What is cyberbullying?
Cyberbullying is bullying with the use of digital means technologies. It can take place on social media, messaging platforms, gaming platforms, mobile phones etc. It is repeated behaviour, aimed at scaring, angering or shaming those who are targeted. Examples include:
Spreading lies about or posting embarrassing photos or videos of someone on social media, sending hurtful, abusive or threatening messages, images or videos via messaging platforms impersonating someone and sending mean messages to others on their behalf or through fake accounts.
Face-to-face bullying and cyberbullying can often happen alongside each other. But cyberbullying leaves a digital footprint – a record that can prove useful and provide evidence to help stop the abuse.
What are the effects of cyberbullying?
When bullying happens online it can feel as if you’re being attacked everywhere, even inside your own home. It can seem like there’s no escape. The effects can last a long time and affect a person in many ways:
Mentally – feeling upset, embarrassed, stupid, even afraid or angry
Emotionally – feeling ashamed or losing interest in the things you love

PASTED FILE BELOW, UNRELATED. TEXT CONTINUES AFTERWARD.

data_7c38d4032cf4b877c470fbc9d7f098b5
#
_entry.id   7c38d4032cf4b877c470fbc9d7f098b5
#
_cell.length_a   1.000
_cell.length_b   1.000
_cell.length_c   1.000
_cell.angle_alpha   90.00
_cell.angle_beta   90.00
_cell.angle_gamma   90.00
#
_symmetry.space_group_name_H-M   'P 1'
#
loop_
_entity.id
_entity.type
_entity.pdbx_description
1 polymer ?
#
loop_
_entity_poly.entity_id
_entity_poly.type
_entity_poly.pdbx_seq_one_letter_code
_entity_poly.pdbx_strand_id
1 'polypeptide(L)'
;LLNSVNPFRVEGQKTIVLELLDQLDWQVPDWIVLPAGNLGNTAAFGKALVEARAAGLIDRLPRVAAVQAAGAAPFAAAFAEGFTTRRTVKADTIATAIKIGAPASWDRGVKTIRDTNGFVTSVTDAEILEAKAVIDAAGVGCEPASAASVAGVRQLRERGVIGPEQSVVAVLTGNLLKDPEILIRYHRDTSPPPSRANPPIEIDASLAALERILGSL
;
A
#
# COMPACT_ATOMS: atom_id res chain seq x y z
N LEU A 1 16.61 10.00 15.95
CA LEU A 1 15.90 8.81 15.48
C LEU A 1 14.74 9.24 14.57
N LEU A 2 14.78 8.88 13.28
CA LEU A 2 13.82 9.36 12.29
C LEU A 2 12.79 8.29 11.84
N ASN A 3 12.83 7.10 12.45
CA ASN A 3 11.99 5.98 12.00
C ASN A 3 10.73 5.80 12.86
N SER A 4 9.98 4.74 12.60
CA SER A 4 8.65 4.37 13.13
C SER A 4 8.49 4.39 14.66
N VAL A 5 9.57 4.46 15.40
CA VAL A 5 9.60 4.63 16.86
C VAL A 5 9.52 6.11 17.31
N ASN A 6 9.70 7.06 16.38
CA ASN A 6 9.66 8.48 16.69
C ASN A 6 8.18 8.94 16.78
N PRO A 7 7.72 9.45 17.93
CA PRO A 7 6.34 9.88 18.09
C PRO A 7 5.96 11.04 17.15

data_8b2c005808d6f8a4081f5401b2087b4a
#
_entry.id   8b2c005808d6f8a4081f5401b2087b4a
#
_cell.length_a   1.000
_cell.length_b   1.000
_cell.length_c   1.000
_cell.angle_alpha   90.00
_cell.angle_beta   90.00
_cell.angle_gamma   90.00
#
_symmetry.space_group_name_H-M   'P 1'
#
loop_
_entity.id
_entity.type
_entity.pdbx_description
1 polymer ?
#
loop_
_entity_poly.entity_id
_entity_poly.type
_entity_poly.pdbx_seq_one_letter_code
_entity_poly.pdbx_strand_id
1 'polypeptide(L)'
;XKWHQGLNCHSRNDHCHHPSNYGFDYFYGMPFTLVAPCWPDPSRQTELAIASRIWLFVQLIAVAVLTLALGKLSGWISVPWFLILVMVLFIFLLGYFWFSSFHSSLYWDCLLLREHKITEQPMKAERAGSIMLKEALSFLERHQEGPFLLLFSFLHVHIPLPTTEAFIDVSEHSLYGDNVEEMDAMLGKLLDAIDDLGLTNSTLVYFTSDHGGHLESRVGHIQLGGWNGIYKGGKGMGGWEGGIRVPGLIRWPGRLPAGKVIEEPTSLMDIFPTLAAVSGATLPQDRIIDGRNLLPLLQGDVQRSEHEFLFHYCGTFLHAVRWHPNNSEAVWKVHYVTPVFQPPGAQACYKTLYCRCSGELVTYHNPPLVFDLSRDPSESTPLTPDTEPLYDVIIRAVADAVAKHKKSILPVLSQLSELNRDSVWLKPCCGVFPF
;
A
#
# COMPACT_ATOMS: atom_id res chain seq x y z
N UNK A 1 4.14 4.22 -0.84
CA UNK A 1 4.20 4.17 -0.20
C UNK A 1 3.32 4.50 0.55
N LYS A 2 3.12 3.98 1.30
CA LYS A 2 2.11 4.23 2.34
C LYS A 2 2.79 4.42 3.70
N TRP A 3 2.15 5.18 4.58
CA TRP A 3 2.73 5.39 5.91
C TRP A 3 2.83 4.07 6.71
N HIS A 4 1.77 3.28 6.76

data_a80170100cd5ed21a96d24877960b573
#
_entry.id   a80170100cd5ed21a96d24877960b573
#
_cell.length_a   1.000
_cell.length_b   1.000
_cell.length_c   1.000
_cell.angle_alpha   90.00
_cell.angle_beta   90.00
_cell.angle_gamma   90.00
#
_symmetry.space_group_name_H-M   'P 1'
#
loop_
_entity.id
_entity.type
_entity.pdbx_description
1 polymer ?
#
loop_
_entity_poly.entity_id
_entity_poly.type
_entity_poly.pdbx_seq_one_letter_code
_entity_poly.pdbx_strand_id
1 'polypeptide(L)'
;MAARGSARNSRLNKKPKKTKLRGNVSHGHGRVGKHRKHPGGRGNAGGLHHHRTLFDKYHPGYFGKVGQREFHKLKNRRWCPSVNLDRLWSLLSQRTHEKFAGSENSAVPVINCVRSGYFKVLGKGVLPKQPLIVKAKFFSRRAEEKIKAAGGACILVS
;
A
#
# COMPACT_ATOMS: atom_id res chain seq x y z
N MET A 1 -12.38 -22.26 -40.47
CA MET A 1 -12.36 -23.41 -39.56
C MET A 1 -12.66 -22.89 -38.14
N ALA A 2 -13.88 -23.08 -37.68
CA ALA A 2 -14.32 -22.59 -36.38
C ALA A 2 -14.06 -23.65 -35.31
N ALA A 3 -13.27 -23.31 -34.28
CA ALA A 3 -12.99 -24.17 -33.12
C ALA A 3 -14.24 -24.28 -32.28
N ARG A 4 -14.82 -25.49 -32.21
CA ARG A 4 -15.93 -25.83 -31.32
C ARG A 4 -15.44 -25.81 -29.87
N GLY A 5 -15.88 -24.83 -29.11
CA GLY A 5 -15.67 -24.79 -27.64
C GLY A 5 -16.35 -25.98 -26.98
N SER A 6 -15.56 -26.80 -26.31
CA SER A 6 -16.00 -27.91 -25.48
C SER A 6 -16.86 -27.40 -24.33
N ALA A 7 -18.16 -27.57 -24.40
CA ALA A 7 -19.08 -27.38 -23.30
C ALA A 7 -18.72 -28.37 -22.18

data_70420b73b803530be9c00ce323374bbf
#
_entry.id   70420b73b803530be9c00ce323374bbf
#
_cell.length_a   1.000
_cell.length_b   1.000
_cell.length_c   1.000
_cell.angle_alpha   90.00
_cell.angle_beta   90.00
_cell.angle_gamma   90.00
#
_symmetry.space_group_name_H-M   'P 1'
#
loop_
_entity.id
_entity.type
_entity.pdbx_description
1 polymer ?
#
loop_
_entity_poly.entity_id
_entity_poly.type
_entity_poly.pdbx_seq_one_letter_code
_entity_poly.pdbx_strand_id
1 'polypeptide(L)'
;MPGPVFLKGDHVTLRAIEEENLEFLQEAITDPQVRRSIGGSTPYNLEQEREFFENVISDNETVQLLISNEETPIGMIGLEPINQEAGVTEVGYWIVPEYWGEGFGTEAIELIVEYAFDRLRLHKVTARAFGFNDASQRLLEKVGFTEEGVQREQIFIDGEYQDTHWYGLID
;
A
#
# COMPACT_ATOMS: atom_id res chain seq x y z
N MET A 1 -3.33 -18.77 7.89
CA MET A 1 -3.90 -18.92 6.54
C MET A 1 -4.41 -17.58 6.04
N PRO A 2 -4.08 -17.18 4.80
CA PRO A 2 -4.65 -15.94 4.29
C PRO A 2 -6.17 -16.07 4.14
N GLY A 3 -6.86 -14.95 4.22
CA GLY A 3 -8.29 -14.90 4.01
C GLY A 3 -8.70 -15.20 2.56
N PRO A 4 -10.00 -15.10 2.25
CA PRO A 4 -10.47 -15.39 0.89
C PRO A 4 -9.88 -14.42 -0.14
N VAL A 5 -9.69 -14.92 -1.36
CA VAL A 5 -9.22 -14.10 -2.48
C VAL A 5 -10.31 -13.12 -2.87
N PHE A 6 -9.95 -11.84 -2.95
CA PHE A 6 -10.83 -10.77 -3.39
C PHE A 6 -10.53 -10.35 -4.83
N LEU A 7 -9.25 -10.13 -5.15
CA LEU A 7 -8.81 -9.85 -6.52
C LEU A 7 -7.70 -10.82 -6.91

Physically – tired (loss of sleep), or experiencing symptoms like stomach aches and headaches
Who should I talk to if someone is bullying me online? Why is reporting important?
If you think you’re being bullied, the first step is to seek help from someone you trust such as your parents, a close family member or another trusted adult. In your school you can reach out to a counsellor, the sports coach or your favourite teacher – either online or in person and if you are not comfortable talking to someone you know, search for a helpline in your country to talk to a professional counsellor.
If the bullying is happening on a social platform, consider blocking the bully and formally reporting their behaviour on the platform itself. Social media companies are obligated to keep
their users safe.